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Baking Techniques: Mix, Fold, Whisk & Cream

Baking is a much maligned and increasingly neglected frontier. In the era of Instagram-worthy restaurants, Tinder-worthy desserts, and BuzzFeed-worthy blogs, baking has all but been forgotten.

The problem with baking isn’t just that it’s time intensive or messy; people who bake know that there are many techniques in which to succeed…

1. Mix: This technique is most often used for cake batters. The flour is mixed together with the butter or shortening until it resembles corn meal or bread crumbs. A number of dry ingredients such as sugar, salt and baking powder are mixed in before liquid ingredients such as milk (or soy milk) or fruit juice are added to bring the batter together. Some bakers prefer to mix small amounts at a time and keep the batter refrigerated while they do other tasks. Others prefer to mix the entire amount and keep it in the refrigerator or freezer until needed.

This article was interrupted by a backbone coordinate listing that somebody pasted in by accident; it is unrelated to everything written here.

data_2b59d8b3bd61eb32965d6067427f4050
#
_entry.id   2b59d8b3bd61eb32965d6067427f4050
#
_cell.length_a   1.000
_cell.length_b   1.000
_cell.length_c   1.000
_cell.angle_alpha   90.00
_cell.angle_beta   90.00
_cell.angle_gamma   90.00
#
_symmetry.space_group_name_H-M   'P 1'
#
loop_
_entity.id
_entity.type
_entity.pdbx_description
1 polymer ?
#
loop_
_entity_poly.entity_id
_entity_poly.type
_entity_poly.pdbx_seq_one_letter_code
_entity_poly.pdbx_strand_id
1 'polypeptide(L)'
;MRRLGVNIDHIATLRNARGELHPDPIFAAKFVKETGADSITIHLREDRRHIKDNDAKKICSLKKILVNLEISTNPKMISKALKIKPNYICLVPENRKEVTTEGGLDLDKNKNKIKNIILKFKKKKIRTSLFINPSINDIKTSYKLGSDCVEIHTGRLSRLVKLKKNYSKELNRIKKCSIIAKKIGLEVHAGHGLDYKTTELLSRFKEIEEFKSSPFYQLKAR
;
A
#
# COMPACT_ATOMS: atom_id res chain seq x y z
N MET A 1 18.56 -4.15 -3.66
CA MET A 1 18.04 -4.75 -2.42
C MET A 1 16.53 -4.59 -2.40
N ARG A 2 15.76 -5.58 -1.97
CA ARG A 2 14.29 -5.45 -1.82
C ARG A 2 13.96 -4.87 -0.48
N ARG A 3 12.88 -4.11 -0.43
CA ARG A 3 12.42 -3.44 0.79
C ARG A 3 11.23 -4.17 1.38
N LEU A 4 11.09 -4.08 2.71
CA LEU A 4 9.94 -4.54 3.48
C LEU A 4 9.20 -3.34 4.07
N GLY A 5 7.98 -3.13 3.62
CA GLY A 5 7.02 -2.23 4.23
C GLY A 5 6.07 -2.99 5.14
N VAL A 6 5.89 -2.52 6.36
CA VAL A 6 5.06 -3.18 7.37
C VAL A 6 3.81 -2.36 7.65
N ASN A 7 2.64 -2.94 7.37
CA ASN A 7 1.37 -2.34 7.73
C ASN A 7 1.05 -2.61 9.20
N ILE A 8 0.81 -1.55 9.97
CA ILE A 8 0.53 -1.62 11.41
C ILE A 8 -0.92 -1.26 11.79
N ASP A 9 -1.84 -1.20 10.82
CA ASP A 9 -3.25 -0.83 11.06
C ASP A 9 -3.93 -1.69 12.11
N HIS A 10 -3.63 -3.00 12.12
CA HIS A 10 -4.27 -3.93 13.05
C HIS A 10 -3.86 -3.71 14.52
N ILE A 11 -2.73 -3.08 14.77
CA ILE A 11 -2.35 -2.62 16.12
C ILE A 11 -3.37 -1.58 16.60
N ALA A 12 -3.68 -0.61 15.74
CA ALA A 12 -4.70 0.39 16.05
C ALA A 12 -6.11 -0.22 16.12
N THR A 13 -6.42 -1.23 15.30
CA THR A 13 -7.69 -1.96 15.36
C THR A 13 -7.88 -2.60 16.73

2. Fold: This technique is used for cookies, biscuits, and muffins. The fat is usually folded into the dry ingredients with a spatula or wooden spoon in two stages. The first stage involves gently combining them, but not as much as you would when mixing batter. You want to see distinct streaks of butter or shortening throughout the mixture when you are done with your first pass. The second stage involves mixing the dough more vigorously.

3. Whisk: This technique is most often used for soufflés, egg whites and ganache. Be sure that your bowl and beaters are perfectly clean and dry or you can end up with lumpy or grainy results. Unless directed otherwise, use a gentle hand while whisking to avoid over-beating the fragile eggs.